Using the Keyboard to Enter Symbols

When typing, having to remove your hands from the keyboard to insert a symbol can be avoided by using a simple trick, though it only applies to the copyright, trademark, and registered symbols by default. These are set in AutoCorrect.

Instead of pausing to use the mouse to select Insert and then Symbol from the ribbon, type the following (add space after in Excel):

“c” for ©
“tm” for ™
“r” for ®

Another approach is to hold down the Alt key and enter a value using the numeric keypad. For example:

0169 for ©
0153 for ™
0174 for ®

To add a symbol to AutoCorrect, select File > Options > Proofing > AutoCorrect:

The default symbols are shown:

To add a symbol, use the Alt key and numeric pad. For example, to auto-correct (l) to become the sterling symbol, press Alt-0163. Click Add.

AutoCorrect is available in Word, Excel, and PowerPoint, but not Outlook.

Password Protect Document

This applies to Word, Excel, and PowerPoint documents in Office 2016. Earlier versions may have different ways to protect documents.

When you want to ensure a document doesn’t get changed without your approval, adding a password provides a first-level defence. (There are ways around this constraint, though.)

Note: Make sure you have a backup copy of the document. Useful if you forget the password.

Click File > Info > Protect Document > Encrypt with Password, and enter the password. Click OK.

Removing the password is as simple as deleting what you previously entered.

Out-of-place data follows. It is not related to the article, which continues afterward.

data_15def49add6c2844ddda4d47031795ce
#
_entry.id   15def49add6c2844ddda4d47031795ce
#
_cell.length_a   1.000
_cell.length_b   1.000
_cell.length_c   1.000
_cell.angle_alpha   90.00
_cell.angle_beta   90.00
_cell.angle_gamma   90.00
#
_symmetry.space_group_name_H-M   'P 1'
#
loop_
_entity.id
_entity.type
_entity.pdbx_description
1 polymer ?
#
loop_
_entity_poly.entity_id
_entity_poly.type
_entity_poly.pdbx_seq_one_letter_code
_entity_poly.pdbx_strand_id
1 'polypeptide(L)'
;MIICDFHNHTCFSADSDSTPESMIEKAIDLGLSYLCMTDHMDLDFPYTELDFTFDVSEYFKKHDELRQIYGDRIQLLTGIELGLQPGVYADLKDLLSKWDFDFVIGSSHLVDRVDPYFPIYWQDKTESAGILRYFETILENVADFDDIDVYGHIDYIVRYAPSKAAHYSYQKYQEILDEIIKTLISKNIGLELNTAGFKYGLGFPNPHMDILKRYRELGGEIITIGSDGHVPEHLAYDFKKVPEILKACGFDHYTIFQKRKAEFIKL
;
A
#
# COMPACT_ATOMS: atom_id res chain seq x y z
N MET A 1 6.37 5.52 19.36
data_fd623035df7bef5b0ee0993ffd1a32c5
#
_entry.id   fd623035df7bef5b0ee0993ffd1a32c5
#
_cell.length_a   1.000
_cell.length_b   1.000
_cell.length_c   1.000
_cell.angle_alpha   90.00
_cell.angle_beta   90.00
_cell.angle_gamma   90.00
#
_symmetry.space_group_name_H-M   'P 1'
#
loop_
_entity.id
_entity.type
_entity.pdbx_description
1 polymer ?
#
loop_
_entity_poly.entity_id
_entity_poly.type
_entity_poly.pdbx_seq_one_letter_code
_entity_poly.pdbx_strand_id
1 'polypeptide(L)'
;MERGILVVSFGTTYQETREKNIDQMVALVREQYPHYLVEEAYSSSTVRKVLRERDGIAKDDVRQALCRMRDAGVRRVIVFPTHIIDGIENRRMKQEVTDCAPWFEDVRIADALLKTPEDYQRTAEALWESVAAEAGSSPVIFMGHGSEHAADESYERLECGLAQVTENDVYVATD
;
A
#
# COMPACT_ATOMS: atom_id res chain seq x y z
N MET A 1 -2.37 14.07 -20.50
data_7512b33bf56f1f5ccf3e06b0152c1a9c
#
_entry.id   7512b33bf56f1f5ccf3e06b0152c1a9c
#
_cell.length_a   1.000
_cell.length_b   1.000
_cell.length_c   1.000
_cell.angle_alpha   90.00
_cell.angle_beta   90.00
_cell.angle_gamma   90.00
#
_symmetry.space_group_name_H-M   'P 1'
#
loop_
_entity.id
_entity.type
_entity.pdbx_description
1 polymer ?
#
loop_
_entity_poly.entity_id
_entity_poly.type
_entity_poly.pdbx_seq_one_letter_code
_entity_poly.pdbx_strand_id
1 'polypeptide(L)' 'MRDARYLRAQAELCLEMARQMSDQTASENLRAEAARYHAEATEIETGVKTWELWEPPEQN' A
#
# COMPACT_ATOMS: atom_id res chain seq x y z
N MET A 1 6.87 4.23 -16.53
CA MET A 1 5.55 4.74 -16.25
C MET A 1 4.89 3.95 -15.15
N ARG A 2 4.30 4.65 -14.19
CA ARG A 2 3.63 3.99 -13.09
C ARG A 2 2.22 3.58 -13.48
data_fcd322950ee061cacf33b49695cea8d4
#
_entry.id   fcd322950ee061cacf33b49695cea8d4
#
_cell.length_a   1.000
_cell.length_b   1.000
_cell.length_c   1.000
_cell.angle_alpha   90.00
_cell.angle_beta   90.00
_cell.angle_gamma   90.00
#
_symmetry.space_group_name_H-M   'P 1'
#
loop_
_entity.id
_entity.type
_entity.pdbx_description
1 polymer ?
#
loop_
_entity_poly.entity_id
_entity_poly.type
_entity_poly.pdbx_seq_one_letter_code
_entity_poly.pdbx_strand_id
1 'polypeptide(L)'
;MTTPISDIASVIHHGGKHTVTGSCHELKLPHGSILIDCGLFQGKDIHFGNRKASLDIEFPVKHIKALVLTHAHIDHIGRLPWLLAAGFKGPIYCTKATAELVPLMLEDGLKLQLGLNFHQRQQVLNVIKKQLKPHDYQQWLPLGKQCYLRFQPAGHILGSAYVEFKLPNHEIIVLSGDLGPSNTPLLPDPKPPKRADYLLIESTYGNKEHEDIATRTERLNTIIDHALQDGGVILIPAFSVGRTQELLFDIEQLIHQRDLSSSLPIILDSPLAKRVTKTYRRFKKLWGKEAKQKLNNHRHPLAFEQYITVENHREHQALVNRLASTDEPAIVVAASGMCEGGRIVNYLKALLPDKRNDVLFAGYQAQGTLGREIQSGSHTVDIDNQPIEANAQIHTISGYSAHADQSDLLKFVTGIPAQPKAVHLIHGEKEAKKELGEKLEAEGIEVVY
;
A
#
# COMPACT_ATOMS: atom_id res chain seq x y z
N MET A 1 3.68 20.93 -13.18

Note: Besides Encrypt with Password, there is an option to Restrict Editing. This enables you to prevent new styles being created, for instance, or disallow editing.

Office Memory Hogs

Three years ago, after building my new system, I noticed the CPU usage was typically approaching 50% while the system was idle. This was a concern because it generates unnecessary heat which in turn affects the CPU’s life span.

It was easy to identify the culprits: Microsoft Outlook 2013 and TrueImage Sync.

I didn’t need Sync, so I disabled that process. Outlook, though, seemed more problematic. I found the answer by Googling.

The problem wasn’t Outlook per se, but its add-ons.

The problem with add-ons has two dimensions. One is they are often installed without your knowledge; the other is they may not be efficient.

You can locate the add-ons by selecting File->Options->Add-Ins. At the bottom of the window is a drop-down menu labelled “Manage:”.

Manage COM-Add-Ins

Click Go…

COM Add-Ins

I deselected them all, as I don’t need them, but if I need one later, I can re-enable it.

My PC is now having a well-earned rest.